Dinosaurs Closely Related to Chickens
Dinosaurs may have been more closely related to chickens than reptiles, according to a report released on Thursday.
Researchers John Asara and colleagues at Beth Israel Deaconess Medical Center and Harvard Medical School in Boston sought to fill in the gaps of the dinosaurs’ family tree.
Molecular analysis, or genetic sequencing, of a 68-million-year-old Tyrannosaurus rex protein from the dinosaur’s femur confirms that T. rex shares a common ancestry with chickens, ostriches, and to a lesser extent, alligators, scientists said.
“Last year we just made a very loose connection based on (protein) sequence identification and we had no reptiles,” Asara said. “And now with very high probability we can make the connection of T. rex to birds.”
The protein was in the form of collagen taken from the fossilized leg of a T. rex that was discovered between Wyoming and Montana in 2003 by paleontologist John Horner of the Museum of the Rockies.
“These results match predictions made from skeletal anatomy, providing the first molecular evidence for the evolutionary relationships of a non-avian dinosaur,” co-author Chris Organ, a researcher at Harvard University, said. “Even though we only had six peptides–just 89 amino acids–from T. rex, we were able to establish these relationships.”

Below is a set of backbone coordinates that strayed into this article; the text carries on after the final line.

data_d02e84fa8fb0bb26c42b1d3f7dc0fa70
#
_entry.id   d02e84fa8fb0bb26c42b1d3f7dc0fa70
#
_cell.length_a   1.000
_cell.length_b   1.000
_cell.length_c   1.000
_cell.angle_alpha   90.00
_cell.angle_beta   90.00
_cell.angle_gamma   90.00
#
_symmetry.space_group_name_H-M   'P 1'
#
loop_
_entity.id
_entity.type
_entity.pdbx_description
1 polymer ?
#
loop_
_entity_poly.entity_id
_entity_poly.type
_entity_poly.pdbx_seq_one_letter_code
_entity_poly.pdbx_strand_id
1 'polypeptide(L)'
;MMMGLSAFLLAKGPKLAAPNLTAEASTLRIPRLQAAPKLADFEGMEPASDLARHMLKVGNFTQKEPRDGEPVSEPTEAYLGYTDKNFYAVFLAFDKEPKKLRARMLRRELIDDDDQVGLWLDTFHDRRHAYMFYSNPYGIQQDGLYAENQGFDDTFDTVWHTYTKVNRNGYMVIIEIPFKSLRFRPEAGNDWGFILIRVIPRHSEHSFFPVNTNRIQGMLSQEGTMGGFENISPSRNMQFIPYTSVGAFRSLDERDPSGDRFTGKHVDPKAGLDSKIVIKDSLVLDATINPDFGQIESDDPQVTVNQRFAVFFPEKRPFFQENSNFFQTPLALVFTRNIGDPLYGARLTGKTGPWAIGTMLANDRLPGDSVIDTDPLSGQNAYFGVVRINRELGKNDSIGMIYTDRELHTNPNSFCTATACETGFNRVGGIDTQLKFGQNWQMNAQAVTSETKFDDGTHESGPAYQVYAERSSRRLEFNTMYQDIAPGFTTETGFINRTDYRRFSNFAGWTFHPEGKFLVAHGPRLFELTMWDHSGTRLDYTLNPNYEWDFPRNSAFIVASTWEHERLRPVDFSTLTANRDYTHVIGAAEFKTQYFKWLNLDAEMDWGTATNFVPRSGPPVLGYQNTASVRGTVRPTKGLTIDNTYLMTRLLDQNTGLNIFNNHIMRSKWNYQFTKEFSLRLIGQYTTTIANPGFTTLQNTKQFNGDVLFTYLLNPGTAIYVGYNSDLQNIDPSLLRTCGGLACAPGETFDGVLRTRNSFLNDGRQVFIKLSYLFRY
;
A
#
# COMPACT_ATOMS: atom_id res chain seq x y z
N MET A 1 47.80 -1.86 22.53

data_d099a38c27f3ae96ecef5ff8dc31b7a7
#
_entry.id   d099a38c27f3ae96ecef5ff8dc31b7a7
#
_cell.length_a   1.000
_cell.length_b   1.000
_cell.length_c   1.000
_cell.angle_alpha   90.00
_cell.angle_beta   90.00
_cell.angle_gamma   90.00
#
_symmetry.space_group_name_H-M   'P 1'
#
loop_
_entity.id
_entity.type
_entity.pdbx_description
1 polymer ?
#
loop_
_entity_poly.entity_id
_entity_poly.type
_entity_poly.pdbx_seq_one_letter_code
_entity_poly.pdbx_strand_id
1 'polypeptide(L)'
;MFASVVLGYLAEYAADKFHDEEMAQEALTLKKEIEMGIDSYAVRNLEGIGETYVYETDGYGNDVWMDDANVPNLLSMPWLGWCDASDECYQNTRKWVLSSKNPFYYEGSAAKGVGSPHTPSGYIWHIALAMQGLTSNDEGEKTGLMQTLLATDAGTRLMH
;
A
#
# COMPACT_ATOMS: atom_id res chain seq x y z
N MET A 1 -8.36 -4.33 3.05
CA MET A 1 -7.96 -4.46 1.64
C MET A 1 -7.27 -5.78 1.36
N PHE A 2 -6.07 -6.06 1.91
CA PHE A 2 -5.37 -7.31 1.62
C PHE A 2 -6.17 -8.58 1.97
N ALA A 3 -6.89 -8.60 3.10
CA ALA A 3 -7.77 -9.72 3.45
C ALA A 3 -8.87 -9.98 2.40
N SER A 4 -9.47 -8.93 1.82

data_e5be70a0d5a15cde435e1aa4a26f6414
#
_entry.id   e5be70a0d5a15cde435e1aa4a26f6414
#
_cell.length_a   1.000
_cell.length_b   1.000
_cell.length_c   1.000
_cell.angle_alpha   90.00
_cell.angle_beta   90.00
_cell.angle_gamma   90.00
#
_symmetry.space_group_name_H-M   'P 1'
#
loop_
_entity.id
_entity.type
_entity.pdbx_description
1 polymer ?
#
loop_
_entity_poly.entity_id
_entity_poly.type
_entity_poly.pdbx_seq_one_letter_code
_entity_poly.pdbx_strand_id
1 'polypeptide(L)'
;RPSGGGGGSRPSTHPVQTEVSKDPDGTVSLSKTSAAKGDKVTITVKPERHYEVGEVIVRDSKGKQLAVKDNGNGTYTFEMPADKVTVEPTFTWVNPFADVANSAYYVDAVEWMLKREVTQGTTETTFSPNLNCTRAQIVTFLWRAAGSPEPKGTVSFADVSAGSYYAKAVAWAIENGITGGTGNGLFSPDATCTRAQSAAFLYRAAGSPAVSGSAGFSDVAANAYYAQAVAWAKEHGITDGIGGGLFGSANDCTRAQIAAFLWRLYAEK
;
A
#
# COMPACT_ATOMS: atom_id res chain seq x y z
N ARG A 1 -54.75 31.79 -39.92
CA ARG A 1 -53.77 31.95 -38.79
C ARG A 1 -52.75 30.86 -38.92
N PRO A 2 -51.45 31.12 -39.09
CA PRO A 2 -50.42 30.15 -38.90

They weren’t able to recover dinosaur DNA, instead they were able to study DNA codes for the proteins.
Before 2005, being able to extract soft tissue from bone was an unobtainable dream, until Mary Schweitzer of North Carolina State University proved it could be done.
She was able to take protein out of a younger mastodon bone.
Scientists said their method of testing ancient preserved proteins can be used in other areas to answer key evolutionary questions, but it also shows that classical methods, based on studying an animal’s bones and other physical structures, are accurate.
“Most of the collagen sequence was obtained from protein and genome databases, but we also needed to sequence some critical organisms, including modern alligator and modern ostrich, by mass spectrometry,” said Asara.
“We determined that T. rex, in fact, grouped with birds–ostrich and chicken–better than any other organism that we studied,” he said. “We also showed that it groups better with birds than modern reptiles, such as alligators and green anole lizards.”
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